Paula Smith is not prone to revealing secrets. She won’t tell you where the big bucks she keeps tabs on hang out. Those are her bucks, and she wants to be the one to find their sheds, which also belong to her.
Yet every so often, Paula will offer up a gift. She’ll tell you where to go if you want some of the last of the wineberries. And she finds her own foolishness as amusing as anyone else’s. Once she told me about the time she tried to kill a deer with a knife by jumping down on it from a tree limb. “Seemed like that doe had been gone for five seconds before I hit the ground! I fell right on my ass!”
Paula is anything but lazy. When parts of “her” territory were overrun with Canada geese a few years ago, she would occasionally grab one, wring its neck, stuff it in her backpack, and take it home on the bus. But that didn’t go so smoothly one day. “About the time we got to Georgetown, I hear aw-uk, aw-uk coming from my pack. The goose ain’t dead. People are trying to figure out what this sound is. So I did my crazy-lady act to buy some time.” Her eyes get wide. Her neck goes limp. She swings her head to and fro, moaning some unhinged stream-of-consciousness about the Gravy Man chasing her. It’s so good it freaks me out.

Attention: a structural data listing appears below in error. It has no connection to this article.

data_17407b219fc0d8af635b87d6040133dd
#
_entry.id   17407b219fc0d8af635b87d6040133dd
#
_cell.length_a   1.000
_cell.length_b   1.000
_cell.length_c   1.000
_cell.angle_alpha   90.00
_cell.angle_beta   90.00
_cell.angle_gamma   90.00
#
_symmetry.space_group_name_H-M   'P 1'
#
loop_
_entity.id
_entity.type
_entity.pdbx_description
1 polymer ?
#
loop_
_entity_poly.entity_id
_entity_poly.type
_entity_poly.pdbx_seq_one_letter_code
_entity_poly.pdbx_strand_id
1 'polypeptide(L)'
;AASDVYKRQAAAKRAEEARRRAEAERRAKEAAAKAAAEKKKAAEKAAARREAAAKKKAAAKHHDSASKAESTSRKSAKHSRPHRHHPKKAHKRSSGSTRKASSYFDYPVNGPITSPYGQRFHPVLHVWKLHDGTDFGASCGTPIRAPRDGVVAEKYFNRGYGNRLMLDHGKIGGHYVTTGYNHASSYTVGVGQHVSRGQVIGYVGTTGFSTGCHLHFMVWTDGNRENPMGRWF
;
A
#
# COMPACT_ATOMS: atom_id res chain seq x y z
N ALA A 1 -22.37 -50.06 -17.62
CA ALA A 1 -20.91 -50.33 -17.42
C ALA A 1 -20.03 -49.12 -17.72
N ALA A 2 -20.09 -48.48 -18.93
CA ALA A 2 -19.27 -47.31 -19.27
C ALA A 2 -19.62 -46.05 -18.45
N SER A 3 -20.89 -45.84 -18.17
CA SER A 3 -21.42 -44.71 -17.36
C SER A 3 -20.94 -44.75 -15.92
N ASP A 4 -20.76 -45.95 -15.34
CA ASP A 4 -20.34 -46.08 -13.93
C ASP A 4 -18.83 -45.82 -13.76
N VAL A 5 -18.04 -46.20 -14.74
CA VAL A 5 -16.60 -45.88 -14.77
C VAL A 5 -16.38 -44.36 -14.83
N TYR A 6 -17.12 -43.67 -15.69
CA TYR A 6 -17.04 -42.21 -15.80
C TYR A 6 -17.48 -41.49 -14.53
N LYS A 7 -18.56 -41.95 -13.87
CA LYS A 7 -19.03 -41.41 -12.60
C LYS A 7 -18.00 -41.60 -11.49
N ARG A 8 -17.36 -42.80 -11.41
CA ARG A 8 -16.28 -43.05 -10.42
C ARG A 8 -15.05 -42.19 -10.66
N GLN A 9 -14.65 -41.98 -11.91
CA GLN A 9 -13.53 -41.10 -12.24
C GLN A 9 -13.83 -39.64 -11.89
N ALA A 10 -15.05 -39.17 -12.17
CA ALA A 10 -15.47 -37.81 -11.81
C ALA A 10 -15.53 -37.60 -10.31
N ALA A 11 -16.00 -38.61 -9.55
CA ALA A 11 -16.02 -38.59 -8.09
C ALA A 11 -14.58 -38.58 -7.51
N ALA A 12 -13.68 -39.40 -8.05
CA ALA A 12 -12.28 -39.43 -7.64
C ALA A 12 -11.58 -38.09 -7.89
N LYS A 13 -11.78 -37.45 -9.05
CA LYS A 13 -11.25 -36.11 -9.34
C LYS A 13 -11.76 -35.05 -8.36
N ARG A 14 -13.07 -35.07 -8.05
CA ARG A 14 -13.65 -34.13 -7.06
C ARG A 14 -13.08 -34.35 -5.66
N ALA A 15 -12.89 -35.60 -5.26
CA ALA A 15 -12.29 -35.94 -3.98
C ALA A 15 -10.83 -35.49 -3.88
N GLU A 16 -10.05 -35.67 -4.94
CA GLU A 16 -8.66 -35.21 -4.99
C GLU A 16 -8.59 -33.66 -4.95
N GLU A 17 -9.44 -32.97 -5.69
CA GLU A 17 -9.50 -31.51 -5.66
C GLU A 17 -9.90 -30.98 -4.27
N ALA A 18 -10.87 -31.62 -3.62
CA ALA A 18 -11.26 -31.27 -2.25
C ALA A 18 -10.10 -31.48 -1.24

“That only works for a little while, so I got off the bus in Georgetown and finished choking that goose in an alley. Then I got on the next bus. Me and Gordon ate every bit of meat on that bird.”
I tell her that Canadas are federally protected, and taking one can get you a fine of up to $10,000. Paula knows this. “But we’re overrun with geese. You can say, ‘Well, if everybody did that, it’d be terrible.’ And it would. But how many yuppies are gonna strangle a goose?”
I don’t condone such lawbreaking. But I am proud to count Paula Smith as my friend.
Bill Heavey’s latest book, It’s Only Slow Food Until You Try to Eat It, will be released in May by Grove/Atlantic.